The term minimalism was first introduced as an American visual art during the 1960s often associated as an abstract expressionism. But in Japan, minimalism is popularly practiced as a way of living in simplicity. Many Japanese attribute minimalism to the philosophy taught as a religious tradition practiced in association with Buddhism. For over 2,000 years, the powerful influence of Buddhism has shaped the way how Japanese live their lives of constant simplicity as a way of life. Remember that nothing is really useless until its non-existent at all. Everything has its use and fit. It just really need some little tweak, twist or work to make it functional.
Zen Loving People
Japanese Zen teaches one to unclutter the mind, be sensible with emotions, keep the body healthy and exhibit pure spirit. Everyday simplicity to the Japanese works like the ticking of the clock, the waves on the ocean, the rays of the sun. In short, simplicity is not only a distinct human value but an integral part of being a Japanese. Here are a few insights why the Japanese made minimalism their way of life.
Safety. By having less things and less clutter in their area, earthquake injuries caused by falling objects will also be lessened. Study shows that nearly half of actual accounts of earthquake injuries were caused by falling objects.
Organization. Keeping things you only use will not only help in keeping you with less chores of cleaning, organizing and storing. Since you only have less, things are easier to find and account. It practically make your life easy and simple giving you more time to worry and plan for more important agenda.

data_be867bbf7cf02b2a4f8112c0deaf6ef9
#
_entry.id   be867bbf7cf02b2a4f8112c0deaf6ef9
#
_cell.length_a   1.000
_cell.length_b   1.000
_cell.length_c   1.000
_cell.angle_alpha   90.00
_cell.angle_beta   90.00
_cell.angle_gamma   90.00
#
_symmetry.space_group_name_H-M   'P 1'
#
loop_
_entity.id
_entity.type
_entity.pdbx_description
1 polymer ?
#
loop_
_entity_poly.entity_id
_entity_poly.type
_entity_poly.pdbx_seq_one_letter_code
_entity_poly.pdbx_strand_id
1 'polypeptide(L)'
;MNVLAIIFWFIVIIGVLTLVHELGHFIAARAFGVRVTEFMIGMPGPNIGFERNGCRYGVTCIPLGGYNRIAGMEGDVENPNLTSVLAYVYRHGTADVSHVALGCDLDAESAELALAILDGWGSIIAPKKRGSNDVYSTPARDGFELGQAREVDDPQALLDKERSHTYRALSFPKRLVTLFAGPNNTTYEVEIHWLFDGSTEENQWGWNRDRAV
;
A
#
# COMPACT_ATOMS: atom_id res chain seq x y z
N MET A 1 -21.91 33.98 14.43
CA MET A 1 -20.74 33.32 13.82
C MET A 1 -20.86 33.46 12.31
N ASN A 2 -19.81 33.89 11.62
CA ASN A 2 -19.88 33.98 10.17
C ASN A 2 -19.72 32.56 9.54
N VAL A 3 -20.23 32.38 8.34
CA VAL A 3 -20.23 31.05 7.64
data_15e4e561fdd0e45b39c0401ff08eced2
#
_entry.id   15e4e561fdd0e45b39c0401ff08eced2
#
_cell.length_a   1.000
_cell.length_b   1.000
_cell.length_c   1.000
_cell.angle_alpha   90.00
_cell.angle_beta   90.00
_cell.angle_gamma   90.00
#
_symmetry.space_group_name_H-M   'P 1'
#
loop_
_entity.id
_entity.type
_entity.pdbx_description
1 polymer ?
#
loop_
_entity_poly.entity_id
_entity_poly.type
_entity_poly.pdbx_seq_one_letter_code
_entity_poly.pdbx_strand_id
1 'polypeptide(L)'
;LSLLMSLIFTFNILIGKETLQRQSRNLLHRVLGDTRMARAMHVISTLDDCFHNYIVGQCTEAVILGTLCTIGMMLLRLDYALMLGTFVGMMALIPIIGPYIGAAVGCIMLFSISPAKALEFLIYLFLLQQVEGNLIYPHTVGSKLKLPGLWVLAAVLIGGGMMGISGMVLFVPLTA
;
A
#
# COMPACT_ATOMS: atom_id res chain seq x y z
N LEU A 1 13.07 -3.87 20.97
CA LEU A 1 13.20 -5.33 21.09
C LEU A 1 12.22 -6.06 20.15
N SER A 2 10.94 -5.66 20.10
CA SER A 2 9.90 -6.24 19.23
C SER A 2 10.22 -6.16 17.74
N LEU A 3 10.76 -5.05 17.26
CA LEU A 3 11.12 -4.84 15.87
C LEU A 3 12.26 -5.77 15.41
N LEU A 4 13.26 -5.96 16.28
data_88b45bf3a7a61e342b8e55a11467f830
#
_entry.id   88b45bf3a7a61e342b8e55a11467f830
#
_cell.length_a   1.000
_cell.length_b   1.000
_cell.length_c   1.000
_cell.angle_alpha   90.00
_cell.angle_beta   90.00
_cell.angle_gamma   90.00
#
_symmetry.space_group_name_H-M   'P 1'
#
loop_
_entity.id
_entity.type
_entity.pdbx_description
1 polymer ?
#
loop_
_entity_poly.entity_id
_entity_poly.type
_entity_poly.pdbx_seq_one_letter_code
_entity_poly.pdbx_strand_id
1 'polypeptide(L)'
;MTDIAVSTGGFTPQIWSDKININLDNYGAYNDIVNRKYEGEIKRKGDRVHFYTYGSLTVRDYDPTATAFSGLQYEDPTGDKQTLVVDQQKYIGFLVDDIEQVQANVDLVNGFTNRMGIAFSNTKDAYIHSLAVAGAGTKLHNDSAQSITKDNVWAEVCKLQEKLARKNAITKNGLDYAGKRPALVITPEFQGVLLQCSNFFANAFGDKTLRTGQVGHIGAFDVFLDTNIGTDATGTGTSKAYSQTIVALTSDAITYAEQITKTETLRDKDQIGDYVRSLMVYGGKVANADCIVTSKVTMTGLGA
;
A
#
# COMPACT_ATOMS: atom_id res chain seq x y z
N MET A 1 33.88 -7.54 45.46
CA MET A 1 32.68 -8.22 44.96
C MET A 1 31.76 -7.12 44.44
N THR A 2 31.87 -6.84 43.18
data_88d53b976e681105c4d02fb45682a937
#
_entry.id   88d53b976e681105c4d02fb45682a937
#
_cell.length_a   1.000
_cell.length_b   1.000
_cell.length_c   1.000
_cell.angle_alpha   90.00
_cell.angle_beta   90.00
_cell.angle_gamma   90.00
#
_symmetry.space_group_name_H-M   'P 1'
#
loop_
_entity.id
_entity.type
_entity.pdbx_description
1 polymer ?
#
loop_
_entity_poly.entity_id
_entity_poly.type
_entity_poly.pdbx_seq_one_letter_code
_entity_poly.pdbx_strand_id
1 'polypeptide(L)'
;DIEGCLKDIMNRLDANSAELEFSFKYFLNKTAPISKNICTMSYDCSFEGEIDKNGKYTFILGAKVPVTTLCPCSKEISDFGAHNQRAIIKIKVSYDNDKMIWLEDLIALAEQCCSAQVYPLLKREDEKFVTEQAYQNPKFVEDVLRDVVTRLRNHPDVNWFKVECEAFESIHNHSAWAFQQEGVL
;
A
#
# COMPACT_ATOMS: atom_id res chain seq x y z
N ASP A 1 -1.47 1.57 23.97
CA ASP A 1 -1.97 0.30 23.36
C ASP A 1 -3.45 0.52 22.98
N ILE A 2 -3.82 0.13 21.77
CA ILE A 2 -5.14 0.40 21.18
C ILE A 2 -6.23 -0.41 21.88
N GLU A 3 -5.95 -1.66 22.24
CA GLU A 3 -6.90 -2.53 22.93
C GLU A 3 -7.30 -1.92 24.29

Out of sight, out of mind. With less things to remind of the past, one can easily forget, let go and move on. It can teach one to treasure only what they need most and let go and dispose of things that were less of value and use.
Functionality. The Japanese believe everything has a reason and a purpose. When you buy things, you buy it for a purpose or use. But what most people do not foresee was that the usage of certain things can be for other purpose too. It just need a little ingenuity to use it further until it proved itself useless. A porcelain mug can be both a mug and a personal oven to warm your cookies as you eat them with your favorite coffee or tea. Put piping hot water in it and its warmth will likewise warm the cookie beneath. You can enjoy and drink your favorite coffee or tea in it. After drinking, eat the still warm cookie beneath. And to further its use, the mug can make a perfect romantic night lamp if you decide you no longer want it as a mug. Just put a scented candle inside, lit it and walla! you can now turn it as a lamp which will put calm and romantic mood in your room.
A window ledge or shelf can be re-designed and reinvented for use as a decorative piece to beautify and decorate your house or even use as a sink counter.
Economical and practical. Minimalism is all but being economical and practical. Its not about the issue of whether you or you don’t have money to buy a new one or a replacement. Its all about how one appreciate and treasure things and serve its full purpose.
Minimalism in general was the best practice that not only help one to have that discipline in living life in its simplicity but more about how we might learn to appreciate that everything has a purpose and a reason. Being a minimalist like how most Japanese were do not only help them live their life according to their belief but generally help conserve things and contribute to the keeping of Earth, our only home free from clutters and wastes as we atone from our bad and wasteful habits to make our planet a safe better place to live in. Minimalism as the Japanese way of micro living teaches simplicity and that having less can do more benefits not only as a better human being who care and appreciates everything but help in the conservation of the bounty we see around as we make Earth, the only place we call home a better place to live in.